‘No evidence, but response geared vs community transmission’

Sheila Crisostomo - The Philippine Star
âNo evidence, but response geared vs community transmissionâ
DOH Undersecretary Maria Rosario Vergeire
PIA image

MANILA, Philippines — Despite the rising COVID-19 cases, the Department of Health (DOH) reiterated yesterday that there is no evidence yet of community transmission of the highly contagious Delta variant in the National Capital Region (NCR).

“As of now, we don’t see evidence that the linkages of the 216 Delta variant cases detected through genome sequencing could no longer be identified,” DOH Undersecretary Maria Rosario Vergeire pointed out.

But the official gave assurance that the government’s COVID-19 response is now anchored on the assumption that there is already community transmission of the Delta variant.

Vergeire said this means that they are improving the management of cases and ramping up efforts for contact tracing, case detection, isolation and testing.

“So the assumption is there but we cannot still pronounce or declare because we still do not have sufficient evidence,” she added, in response to the OCTA Research Group’s claims that community transmission of Delta variant could already be happening in NCR.

Vergeire also said that in terms of transmissibility and virulence, the variant B.1.617.2 is “very transmissible” compared to other variants of concern (VOCs).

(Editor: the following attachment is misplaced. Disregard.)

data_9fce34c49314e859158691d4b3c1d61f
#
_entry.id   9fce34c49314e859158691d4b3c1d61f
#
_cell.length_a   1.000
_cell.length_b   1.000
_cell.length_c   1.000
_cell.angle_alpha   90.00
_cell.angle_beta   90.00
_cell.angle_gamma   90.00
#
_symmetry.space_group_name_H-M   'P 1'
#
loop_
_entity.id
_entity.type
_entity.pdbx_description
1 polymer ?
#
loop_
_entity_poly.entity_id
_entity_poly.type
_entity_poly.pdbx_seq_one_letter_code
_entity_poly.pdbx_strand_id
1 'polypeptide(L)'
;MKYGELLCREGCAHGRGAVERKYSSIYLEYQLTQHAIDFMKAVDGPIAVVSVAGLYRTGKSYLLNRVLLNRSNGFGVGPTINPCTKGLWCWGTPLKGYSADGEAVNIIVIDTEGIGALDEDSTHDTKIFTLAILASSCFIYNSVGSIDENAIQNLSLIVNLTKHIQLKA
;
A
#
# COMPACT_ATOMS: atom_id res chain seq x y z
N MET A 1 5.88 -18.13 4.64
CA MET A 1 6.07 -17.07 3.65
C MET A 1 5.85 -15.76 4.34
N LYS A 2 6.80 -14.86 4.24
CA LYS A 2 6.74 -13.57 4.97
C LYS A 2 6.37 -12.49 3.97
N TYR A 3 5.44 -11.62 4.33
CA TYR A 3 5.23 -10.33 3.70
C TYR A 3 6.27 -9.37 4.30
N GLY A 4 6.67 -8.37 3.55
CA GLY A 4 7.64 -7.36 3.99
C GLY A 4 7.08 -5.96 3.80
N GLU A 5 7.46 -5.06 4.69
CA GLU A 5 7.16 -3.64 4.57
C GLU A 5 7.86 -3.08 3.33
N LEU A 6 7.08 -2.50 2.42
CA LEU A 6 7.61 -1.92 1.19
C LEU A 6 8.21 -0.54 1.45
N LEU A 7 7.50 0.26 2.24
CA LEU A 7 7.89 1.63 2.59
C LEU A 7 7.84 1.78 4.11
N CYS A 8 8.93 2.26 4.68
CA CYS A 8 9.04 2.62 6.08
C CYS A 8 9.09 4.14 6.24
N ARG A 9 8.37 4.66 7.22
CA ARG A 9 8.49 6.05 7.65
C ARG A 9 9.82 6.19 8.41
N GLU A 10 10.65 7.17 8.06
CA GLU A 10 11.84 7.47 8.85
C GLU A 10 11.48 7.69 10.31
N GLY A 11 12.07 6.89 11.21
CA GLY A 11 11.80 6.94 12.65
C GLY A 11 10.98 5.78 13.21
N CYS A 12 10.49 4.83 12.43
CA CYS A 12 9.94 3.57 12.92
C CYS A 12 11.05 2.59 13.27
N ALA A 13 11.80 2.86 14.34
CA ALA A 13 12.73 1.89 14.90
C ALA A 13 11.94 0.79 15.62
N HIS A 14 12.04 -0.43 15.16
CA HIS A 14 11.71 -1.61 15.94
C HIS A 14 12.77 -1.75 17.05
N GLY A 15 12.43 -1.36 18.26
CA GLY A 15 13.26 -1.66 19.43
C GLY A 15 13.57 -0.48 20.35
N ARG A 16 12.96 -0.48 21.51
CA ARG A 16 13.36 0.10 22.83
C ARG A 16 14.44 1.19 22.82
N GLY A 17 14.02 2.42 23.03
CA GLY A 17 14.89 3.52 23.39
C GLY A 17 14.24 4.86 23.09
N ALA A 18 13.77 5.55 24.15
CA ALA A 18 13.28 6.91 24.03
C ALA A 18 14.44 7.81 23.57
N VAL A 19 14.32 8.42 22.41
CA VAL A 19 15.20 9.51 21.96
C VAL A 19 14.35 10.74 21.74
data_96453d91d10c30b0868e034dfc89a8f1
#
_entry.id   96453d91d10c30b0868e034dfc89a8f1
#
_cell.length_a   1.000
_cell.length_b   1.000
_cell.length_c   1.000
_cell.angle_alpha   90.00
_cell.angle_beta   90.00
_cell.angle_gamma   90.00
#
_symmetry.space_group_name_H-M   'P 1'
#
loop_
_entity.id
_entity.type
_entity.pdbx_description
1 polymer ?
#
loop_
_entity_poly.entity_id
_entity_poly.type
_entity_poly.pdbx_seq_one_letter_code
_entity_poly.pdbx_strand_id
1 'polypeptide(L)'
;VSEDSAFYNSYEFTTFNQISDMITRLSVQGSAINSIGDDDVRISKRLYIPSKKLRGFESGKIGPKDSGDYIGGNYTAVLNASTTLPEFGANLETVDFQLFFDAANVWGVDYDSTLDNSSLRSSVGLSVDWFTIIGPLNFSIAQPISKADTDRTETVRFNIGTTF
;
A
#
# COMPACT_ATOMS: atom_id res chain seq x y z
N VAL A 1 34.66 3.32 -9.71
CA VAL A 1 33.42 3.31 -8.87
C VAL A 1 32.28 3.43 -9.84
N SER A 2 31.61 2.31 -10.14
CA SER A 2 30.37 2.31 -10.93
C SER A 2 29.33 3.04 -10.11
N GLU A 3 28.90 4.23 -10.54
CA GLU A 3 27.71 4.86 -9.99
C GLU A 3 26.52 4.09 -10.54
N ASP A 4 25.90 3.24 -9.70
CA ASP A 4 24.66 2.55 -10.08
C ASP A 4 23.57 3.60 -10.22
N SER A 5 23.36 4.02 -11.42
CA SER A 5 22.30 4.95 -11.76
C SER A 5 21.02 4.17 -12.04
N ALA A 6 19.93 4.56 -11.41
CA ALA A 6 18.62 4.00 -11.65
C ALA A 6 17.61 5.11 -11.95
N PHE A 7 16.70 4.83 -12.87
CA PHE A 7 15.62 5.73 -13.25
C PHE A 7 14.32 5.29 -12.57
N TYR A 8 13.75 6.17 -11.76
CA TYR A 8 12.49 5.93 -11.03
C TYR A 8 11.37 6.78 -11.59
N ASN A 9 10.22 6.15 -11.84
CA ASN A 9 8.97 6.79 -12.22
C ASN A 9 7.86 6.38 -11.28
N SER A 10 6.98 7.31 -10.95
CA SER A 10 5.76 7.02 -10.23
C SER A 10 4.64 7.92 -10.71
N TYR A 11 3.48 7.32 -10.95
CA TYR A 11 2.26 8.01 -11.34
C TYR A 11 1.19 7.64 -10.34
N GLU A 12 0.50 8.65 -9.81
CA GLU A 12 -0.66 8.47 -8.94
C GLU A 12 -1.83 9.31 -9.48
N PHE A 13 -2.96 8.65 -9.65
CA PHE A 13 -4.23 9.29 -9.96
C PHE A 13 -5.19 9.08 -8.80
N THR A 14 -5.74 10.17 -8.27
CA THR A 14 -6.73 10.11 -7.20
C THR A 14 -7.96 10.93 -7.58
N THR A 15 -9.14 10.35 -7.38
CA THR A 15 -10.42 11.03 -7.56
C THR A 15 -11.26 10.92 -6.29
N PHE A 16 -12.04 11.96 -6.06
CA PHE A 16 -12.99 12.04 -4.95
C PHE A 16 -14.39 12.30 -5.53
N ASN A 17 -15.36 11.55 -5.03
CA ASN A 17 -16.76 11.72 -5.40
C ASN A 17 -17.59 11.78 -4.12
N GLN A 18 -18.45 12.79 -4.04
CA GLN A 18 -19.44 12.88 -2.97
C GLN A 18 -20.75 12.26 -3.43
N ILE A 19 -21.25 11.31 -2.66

“Delta variant is 60 to 100 percent more transmissible… If the UK variant can infect two to four people in just one interaction, Delta variant can infect five to eight persons,” she added.

She also said the viral load of a person infected with Delta variant is 1,000 times higher compared to other VOCs, and a person can get the virus if he gets exposed to an infected individual in “just a matter of seconds.”

“So if before, it would take 15 minutes for you to be considered as a close contact (of an infected person), with Delta variant this is no longer applicable,” she said.

There is also “no difference” between vaccinated and unvaccinated individuals when it comes to the strain’s viral load.

“This means it is true that you can still get infected even if you are vaccinated. But it does not mean you are not protected against severe disease. It’s just that you can still pass the virus to others,” she added.

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